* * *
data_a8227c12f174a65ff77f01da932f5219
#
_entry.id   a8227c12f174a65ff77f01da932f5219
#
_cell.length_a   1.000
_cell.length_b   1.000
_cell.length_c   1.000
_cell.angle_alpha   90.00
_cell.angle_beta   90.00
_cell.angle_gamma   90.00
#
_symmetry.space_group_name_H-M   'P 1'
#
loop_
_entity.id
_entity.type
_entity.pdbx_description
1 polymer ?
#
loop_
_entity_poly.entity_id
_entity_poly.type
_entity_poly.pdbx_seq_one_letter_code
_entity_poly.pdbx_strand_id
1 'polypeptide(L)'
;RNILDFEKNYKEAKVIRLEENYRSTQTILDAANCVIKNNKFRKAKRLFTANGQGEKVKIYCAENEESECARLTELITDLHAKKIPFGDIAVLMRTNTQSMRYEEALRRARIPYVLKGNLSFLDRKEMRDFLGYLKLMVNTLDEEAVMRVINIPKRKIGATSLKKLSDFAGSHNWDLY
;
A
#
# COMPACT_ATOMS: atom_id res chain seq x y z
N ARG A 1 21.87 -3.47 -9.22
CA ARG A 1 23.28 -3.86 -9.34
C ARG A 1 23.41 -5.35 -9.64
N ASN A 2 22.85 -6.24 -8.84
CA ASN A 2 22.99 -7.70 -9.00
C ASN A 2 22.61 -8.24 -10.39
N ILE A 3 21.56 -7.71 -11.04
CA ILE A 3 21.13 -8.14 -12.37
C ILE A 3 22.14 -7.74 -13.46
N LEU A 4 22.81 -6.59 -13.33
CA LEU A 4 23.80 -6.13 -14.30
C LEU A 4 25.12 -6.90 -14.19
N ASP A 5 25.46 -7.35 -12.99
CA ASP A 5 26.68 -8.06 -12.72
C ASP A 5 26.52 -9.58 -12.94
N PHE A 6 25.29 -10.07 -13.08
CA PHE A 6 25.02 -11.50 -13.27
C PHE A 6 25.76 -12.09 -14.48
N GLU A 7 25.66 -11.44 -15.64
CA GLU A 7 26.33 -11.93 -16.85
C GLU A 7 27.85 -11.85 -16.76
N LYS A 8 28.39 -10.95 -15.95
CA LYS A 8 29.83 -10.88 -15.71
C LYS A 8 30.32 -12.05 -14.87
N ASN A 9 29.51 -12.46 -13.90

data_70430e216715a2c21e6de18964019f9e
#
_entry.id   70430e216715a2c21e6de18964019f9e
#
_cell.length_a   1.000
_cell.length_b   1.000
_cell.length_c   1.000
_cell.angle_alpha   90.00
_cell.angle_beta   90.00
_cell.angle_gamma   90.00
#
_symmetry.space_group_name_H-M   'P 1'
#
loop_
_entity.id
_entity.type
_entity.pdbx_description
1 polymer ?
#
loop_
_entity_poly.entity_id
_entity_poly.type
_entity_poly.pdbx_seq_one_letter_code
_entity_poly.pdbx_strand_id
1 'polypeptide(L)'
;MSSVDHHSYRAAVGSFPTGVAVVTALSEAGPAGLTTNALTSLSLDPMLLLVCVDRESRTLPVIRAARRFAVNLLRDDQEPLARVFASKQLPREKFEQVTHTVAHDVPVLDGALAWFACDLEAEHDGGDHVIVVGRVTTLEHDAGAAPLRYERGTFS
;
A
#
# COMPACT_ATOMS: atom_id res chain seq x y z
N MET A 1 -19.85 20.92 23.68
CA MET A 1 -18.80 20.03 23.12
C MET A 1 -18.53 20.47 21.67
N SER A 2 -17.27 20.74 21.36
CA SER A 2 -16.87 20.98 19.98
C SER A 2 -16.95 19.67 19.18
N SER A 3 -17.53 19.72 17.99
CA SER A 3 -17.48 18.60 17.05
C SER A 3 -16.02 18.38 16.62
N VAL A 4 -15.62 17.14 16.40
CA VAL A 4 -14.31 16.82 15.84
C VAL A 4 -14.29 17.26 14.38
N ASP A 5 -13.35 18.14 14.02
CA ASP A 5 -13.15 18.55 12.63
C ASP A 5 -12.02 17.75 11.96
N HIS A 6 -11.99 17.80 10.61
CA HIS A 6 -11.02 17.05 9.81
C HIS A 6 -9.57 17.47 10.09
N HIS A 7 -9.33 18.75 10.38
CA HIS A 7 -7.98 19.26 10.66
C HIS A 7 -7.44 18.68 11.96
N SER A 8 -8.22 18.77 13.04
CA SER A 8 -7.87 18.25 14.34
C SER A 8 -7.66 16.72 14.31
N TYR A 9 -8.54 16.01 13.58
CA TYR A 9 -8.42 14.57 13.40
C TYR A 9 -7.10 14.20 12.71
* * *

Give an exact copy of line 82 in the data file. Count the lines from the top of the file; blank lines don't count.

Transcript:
;